Silver Cove to Silver Lake

Jenny Scarborough

Independent film Silver Cove wrapped its final scenes on Ocracoke.

Silver Cove follows modern day bootleggers as they transport cash from a bank robbery over mountain trails. During the journey, the characters outwit FBI agents, evade hijackers, and endure the discomfort and perils of wilderness travel. They do all this for the kids in their care. Eventually, they make their way to an idyllic island, to start afresh.

Ocracoke scenes were filmed on the ferry, and at sunset on the beach.

Drew Boyd, Actors Paul Gunter and Kayli Tolleson, and Co-Writer and Producer Warren Smith.
Drew Boyd, Actors Paul Gunter and Kayli Tolleson, and Co-Writer and Producer Warren Smith.

Producer and co-writer Warren Smith, a recent graduate of the NC School of the Arts, sipped coffee from Ocracoke Coffee Co. as he talked about his first feature-length film. Warren worked for two summers at the Coffee Shop, and admits writing Ocracoke into the script was an excuse to come back to the beach. He was happy to see familiar faces after four years away from the island.

The other principal locations were 23 mountain acres, and Silver Cove at the Arthur Morgan School, where Warren was a student in 7th grade. Because affordable locations are a challenge for low budget filmmakers, "We wrote the whole story around locations we knew we had access to," said Warren.

An campaign raised $5000 toward production costs. Family and friends of the crew invested the rest.

The cast and crew of Silver Cove are recent graduates and current students of UNCSA, or connections fostered by the publicly funded arts school. Jacob LaGuardia co-wrote and directed. Photography Director Daniel Satinoff, whom Warren calls "a genius," traveled from LA for the shoot.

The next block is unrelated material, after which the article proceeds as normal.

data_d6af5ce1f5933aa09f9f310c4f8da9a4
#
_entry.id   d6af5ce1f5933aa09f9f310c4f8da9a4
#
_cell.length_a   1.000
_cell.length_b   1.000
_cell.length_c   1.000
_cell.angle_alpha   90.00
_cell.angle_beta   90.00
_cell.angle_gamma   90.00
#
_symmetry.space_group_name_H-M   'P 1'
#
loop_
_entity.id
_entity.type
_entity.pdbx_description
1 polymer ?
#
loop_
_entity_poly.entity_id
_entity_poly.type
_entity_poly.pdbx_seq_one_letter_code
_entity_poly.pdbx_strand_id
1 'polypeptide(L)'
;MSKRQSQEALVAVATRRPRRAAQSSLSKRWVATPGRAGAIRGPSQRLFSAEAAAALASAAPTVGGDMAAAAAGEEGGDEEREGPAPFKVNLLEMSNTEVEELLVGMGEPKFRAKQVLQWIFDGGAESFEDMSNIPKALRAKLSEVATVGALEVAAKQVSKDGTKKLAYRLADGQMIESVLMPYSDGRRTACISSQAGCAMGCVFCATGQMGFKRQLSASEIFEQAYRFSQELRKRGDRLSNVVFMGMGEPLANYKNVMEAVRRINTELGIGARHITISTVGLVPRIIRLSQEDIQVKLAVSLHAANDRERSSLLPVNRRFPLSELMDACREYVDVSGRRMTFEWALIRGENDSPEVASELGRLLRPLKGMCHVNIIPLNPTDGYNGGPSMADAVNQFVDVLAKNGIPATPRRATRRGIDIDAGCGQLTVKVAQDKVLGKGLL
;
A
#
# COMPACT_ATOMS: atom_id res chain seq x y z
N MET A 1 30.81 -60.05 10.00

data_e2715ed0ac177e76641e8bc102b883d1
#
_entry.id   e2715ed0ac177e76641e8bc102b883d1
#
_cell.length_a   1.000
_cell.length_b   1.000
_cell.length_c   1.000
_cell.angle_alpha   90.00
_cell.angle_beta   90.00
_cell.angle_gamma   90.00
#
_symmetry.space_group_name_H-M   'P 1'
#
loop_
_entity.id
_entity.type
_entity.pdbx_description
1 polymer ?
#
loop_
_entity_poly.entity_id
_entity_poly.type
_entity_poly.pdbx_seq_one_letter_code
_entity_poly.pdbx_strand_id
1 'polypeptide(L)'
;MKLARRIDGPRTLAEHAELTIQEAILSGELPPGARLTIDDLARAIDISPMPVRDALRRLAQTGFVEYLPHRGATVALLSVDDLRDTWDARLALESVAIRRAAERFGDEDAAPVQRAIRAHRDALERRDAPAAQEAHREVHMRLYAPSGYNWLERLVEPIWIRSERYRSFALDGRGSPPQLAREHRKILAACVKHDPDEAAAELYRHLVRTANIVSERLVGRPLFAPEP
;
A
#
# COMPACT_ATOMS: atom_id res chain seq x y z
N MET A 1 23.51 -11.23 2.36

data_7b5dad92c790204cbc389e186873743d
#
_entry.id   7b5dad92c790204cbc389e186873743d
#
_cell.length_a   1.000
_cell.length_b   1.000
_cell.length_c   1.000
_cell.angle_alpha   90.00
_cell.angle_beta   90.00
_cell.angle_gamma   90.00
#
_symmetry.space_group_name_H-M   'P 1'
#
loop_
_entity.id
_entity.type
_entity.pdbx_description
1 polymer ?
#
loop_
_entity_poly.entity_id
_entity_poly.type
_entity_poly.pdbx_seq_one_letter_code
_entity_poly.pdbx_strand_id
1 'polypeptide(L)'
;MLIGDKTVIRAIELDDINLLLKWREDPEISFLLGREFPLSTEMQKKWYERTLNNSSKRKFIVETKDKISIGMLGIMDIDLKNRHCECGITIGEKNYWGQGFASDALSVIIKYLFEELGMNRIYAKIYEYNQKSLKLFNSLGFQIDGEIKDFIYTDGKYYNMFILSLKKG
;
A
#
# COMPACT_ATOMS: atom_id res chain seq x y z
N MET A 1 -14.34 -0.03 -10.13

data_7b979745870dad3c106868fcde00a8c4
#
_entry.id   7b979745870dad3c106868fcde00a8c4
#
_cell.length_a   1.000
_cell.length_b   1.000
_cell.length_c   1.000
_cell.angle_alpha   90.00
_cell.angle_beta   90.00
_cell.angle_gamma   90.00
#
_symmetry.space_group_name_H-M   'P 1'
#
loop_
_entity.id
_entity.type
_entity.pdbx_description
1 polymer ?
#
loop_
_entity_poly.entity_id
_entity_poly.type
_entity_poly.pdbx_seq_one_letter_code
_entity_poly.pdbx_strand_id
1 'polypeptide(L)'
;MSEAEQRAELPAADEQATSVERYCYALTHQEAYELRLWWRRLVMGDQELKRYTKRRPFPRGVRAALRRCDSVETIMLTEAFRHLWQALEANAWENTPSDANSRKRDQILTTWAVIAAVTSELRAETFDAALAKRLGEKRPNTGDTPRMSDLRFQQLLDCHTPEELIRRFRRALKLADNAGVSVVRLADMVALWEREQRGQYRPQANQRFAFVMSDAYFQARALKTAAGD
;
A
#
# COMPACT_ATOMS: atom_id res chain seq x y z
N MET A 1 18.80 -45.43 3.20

Everyone worked for free. Record rainfall during the first week of filming culled the volunteer crew from 25 to a determined 10. Hired equipment and insurance last only so long on a tight budget, and the actors, cinematographer, set designer, director and others had paying jobs to return to.

Thirteen year old actor Kayli Maree Tolleson's mother praised the crew's perseverance. "Most productions would have abandoned ship," said Tolleson, who has accompanied her daughter on the sets of many low budget films.

The challenging conditions, trials and tribulations during the shoot come across on the screen, said Warren. The movie evolved and grew on its own during filming, "but that's a good thing," he said. "We were moving together through the wilderness just like the characters."

"We know the movie will die if we don't do it together," said Warren. Filming wrapped in three weeks, and a "cut that's watchable" will be ready in about six months. The film will be submitted to smaller festivals and heavy hitters like Sundance and Toronto with hopes of finding a distributor. When the final cut is complete in 10 to 12 months, a screening could happen on Ocracoke.

"We want to get this thing on screens. That's the goal of every movie," said Warren. Showing Silver Cove in theaters would be a triumph for the cast and crew, almost all of whom are under the age of 25.

The oldest person on the set "was me," laughed Kayli's mom. There was that tall older man with a long white beard, said Kayli. I knew who she meant. David Senseney once commanded the stage as the principal in Ocracoke productions of A Tale of Blackbeard, and has a small role in the film.

Almost nine year old Paul Gunter was happy to work for free. "You get fun out of it," he said. Everyone had smiles the morning after filming wrapped.

The opportunities to network, practice their craft and create a movie showcasing their skills add value. "It's a chance to do what we were trained to do, and not intern in LA, which is ironically what I'll likely do next," said Warren.


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